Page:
“And if your right hand causes you to sin, cut it off and throw it away. It is better for you to lose one part of your body than for your whole body to depart into hell.”
Rant doesn’t often get biblical, but in a summer of tough decisions for Manchester United, it is true that success sometimes necessitates sacrifice. Trimming the fat can be the price of moving forward, making tough calls for the betterment and progression of a club. United might need to address the elephant in the room – Wayne Rooney is the hand that might need to be severed for the body to survive.
For the first time in what feels like a generation there are plenty of options in Manchester United’s attack. Such was the depth of David Moyes and Louis Van Gaal’s mediocrity that each was an architect of some of the most boring football seen at Old Trafford in decades. It is now José Mourinho’s time and the impression is already strong that he will not stand for it. Fun is returning to the red side of Manchester.
Old Trafford will bounce to the chant of “José Mourinho” for the next three seasons, with the Portuguese finally taking control of the club he has always wanted to manage. Mourinho might not host his first press conference until July, but the 53-year-old’s work is underway within a week of his managerial announcement. And there is plenty of work to do.
There was just a hint of entitlement in the statement. Understandable, perhaps, from a player who has recently become his nation’s record goalscorer; one standing on the verge of achieving a similar feat at club level. Yet, in declaring that he doesn’t ‘need to fight for his place’ Wayne Rooney, a 30-year-old suffering the third year of diminishing returns, has pushed that envelope a little far. After all, there are now better players in almost every position Rooney might covet, for club and country. It is a critical juncture for a fading star.
No other player has epitomised Louis van Gaal’s second season at United quite like his captain. The Dutchman’s side staggered through the latter part of 2015, with December becoming statistically the worst month in the club’s long history. And, much to the chagrin of United’s support at large, the manager has simply refused to go away. Much of that analysis can be directly applied to Wayne Rooney. Read More
The modern football bubble lives week-to-week. More often than not opinion changes week-to-week as well. Take Wayne Rooney, who ended 2015 in dire form, and has begun 2016 on a scoring streak. The striker has five goals in four games, including two penalties, but some seem to have forgotten the player’s struggle throughout the previous year. Burst of form aside, the larger sample size of yesteryear has a greater bearing on our assessment of the player than four games ever could. Read More
Louis Van Gaal has been criticized of late for his insistence on possession-based tactics. Manchester United fans have become disenchanted by the perception of dull football and some have even taken to accusing Van Gaal of having lost touch with the fanbase. Read More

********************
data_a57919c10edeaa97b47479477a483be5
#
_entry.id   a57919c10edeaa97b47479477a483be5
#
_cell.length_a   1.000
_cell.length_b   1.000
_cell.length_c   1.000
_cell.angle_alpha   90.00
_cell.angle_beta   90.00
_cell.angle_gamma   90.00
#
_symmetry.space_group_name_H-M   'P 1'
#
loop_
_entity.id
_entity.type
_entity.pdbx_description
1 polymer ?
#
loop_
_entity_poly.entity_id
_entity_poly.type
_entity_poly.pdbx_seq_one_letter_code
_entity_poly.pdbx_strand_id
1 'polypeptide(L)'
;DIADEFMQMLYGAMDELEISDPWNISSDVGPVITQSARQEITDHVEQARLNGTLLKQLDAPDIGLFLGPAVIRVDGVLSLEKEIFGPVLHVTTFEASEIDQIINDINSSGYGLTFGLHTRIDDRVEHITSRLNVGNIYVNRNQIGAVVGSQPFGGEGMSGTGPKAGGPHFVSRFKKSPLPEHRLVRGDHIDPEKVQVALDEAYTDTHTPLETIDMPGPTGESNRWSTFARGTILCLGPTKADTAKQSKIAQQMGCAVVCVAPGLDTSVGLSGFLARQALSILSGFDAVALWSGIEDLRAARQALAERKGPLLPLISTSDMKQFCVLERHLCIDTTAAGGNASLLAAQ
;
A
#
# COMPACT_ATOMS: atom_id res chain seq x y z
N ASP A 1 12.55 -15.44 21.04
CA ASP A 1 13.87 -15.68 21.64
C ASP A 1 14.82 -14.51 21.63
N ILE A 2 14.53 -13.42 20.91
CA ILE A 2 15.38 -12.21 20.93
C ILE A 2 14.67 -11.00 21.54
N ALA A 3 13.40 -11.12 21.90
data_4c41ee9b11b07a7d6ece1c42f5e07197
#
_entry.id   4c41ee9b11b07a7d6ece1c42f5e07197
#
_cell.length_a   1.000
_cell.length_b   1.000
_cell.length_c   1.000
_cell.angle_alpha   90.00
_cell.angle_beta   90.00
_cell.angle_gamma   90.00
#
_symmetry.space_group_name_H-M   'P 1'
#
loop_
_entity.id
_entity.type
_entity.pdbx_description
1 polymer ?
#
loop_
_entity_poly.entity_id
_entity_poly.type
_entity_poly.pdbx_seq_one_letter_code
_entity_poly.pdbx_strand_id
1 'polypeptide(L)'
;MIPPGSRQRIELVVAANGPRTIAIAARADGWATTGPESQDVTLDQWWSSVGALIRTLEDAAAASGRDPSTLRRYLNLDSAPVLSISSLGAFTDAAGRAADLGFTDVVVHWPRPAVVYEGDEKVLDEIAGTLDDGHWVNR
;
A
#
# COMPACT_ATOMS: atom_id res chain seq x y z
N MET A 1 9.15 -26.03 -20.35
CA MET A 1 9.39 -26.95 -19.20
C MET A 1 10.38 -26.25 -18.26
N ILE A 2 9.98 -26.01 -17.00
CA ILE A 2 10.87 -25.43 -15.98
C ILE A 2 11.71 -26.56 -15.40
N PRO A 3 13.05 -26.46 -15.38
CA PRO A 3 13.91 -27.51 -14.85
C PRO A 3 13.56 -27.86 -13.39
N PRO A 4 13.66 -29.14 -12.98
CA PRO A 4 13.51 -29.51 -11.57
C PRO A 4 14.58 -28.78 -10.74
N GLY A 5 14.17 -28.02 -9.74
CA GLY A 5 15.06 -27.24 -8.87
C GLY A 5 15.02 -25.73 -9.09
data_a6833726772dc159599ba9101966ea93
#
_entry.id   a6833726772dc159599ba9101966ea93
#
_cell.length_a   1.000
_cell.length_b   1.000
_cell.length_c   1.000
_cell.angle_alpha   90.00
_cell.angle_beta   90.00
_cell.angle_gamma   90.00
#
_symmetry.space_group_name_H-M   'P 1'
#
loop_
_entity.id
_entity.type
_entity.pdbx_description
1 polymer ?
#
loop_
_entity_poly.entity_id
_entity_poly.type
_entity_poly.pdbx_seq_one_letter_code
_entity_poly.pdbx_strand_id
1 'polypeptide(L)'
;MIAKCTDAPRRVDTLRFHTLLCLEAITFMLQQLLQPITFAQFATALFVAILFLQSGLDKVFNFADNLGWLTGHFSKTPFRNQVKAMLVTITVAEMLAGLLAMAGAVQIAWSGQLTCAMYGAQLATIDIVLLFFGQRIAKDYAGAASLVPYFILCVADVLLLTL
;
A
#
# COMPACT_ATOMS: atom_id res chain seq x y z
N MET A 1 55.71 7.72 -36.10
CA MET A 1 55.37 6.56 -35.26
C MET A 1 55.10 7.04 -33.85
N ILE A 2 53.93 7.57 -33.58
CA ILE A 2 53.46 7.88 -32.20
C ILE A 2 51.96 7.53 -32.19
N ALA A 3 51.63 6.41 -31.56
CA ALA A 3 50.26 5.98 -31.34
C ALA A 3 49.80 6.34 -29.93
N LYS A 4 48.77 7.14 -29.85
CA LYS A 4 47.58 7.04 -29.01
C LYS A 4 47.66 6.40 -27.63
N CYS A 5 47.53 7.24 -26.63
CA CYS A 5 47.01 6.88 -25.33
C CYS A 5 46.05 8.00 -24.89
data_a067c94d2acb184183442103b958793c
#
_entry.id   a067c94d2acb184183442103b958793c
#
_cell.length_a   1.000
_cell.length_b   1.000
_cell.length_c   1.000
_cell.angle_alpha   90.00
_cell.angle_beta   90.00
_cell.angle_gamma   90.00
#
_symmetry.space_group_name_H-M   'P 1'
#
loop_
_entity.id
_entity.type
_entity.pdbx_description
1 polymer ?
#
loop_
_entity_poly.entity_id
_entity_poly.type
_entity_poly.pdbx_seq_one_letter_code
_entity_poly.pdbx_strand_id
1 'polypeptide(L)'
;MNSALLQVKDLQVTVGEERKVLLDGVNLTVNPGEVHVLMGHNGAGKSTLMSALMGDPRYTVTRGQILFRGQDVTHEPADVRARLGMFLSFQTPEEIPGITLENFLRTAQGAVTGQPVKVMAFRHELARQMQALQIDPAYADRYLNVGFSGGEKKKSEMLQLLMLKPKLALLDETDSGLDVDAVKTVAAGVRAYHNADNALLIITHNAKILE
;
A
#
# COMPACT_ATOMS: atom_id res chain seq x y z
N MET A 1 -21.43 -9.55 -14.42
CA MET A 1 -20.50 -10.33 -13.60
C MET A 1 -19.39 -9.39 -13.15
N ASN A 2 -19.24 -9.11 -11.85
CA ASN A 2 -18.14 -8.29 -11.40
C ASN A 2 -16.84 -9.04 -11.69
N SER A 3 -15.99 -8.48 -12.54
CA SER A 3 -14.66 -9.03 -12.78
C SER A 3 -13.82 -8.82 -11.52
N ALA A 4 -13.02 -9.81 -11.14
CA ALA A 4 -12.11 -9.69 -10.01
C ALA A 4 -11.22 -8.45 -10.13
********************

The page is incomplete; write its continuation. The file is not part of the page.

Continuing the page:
The narrative of Wayne Rooney’s career has always been complex. It had to be for the leading English talent in a generation. From boy-wonder to Manchester United’s elder statesman; transfer rebel to declining force. Rooney has rarely suffered for a shortage of unsolicited analysis. And yet, after 14 years at the top, here is he, set to start the Manchester derby on Sunday as United’s captain. Rooney’s talent may be on the wane, but his presence endures.
It’s the opening day of the 2015/2016 season. Manchester United faces a potentially tricky opener against Tottenham Hotspur at Old Trafford. Wayne Rooney, restored to a role at number nine, is in acres of space in the Spurs area. The United skipper takes a touch and is ready to pull the trigger…
Louis van Gaal’s side is currently top of the Premier League table, and finally in the points in the Champions League. Yet if you believe much of the written press and watching public, this Manchester United side is not very good. It’s a confusing paradigm for the watching journalists as they report on the country’s form team. The Red Devils edged past Wolfsburg on Wednesday night, beating the Germans 2-1 despite a poor start and nervous finish. The highlight of the night was Juan Mata’s performance, whose irresistible play resembled that of his Chelsea days, when the Spaniard was the most feared attacking midfielder in the league.
Mata has learned to play the Van Gaal way, often having to sacrifice flair for function. Under David Moyes, the diminutive Spaniard was lost in a system which wreaked of inadequacy; a toxic mess of Evertonian steel mixed with tactical ineptitude. Van Gaal demands an exceptional work rate from his players, and if you were to believe Jose Mourinho’s judgement on application, Mata would be the first one out the Old Trafford door.